Still sitting at 25k words. Instead of furthering the plot, I acknowledged the block causing the words to be a slog – despite March’s tactic change – and I went back to basics.
As author Holly Lisle says, “build what you need, when you need it,” and I needed to flesh out my second alien culture further before advancing.
My muse wouldn’t accept any shortcuts. No way. I had to do the work.
You’ll find evidence of this in flash piece Supply Run, which inspired a “day in the life of” story, encouraged by Holly in her Culture Building Clinic*1. And also in Warm Welcome, which furthered my understanding of the other alien race.
Writing a “day in the life of” piece encourages the muse to craft how the culture works in the nitty-gritty inconsequential bits and bobs of daily life. I discovered snippets of insight into their religious beliefs and practices that added layers of complexity to the aliens that will feature in my WIP.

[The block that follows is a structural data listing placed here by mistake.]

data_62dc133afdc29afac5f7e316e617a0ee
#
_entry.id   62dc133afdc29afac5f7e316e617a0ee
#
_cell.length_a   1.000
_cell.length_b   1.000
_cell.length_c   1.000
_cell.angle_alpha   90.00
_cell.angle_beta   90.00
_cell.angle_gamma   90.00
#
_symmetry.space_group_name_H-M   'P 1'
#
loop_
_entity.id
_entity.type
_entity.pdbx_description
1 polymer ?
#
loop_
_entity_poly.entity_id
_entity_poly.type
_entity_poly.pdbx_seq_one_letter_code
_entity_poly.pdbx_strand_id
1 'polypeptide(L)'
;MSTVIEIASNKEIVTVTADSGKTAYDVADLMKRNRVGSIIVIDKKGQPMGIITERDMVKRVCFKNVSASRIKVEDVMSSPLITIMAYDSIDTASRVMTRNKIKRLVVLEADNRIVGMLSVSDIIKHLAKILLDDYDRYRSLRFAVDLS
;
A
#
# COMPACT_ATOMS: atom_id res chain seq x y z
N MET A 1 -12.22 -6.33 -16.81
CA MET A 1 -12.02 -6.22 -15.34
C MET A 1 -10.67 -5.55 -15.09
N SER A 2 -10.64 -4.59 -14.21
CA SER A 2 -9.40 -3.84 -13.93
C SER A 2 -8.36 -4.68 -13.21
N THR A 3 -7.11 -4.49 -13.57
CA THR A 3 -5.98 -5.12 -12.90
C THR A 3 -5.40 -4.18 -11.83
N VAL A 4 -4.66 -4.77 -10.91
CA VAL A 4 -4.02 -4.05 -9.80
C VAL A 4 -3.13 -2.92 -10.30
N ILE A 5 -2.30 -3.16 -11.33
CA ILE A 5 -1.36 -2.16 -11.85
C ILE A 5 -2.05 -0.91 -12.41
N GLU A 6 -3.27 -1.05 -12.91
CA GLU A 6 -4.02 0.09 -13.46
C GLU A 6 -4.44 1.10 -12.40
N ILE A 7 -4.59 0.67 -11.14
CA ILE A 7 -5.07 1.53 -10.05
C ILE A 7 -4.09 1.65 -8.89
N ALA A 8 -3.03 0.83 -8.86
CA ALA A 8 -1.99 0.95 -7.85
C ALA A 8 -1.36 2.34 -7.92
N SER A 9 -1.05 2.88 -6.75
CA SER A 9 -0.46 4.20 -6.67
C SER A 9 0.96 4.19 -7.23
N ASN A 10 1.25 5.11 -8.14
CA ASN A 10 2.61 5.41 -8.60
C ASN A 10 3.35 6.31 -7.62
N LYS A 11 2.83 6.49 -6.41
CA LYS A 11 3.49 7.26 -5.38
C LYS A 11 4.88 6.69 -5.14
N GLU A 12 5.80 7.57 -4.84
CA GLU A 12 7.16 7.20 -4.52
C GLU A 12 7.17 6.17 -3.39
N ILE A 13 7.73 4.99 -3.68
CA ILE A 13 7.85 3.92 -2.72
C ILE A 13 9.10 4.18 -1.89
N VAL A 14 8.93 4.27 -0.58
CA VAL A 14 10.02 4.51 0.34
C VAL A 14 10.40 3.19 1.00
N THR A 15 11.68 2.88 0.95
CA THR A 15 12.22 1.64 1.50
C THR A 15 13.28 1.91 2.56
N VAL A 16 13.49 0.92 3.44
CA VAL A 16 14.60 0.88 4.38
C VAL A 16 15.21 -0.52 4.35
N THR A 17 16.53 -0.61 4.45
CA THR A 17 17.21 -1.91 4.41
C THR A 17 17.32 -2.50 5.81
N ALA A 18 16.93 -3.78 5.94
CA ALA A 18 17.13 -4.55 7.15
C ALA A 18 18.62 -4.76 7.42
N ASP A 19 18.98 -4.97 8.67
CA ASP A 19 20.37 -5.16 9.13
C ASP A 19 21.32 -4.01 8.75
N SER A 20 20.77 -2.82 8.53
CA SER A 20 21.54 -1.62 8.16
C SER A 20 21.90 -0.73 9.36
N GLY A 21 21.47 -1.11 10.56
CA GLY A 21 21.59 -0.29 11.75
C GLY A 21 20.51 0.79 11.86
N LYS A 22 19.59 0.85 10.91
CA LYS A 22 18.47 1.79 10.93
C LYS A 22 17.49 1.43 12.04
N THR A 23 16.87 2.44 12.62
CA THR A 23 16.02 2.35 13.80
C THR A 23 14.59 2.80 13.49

Well worth the week or two off from writing.
Alongside culture, I advanced their language too, which involved the creation of prefixes to denote hierarchy within families where there are multiple adults and elders – an “ah hah!” moment for me.
A tip in Holly’s Language Building Clinic*2 suggests using prefixes or suffixes to make words mean different things in different situations. In this case, the same word for adult or elder in my alien language can be changed to mean “oldest, second or youngest elder/adult” depending on which two letter prefix (we’ ka’ je’ di’ etc) I tack on the front.
My aliens don’t have their own names, per-say, they have a familial name and a title within, so this tactic was vital to ensure writing from the perspective of these aliens flowed.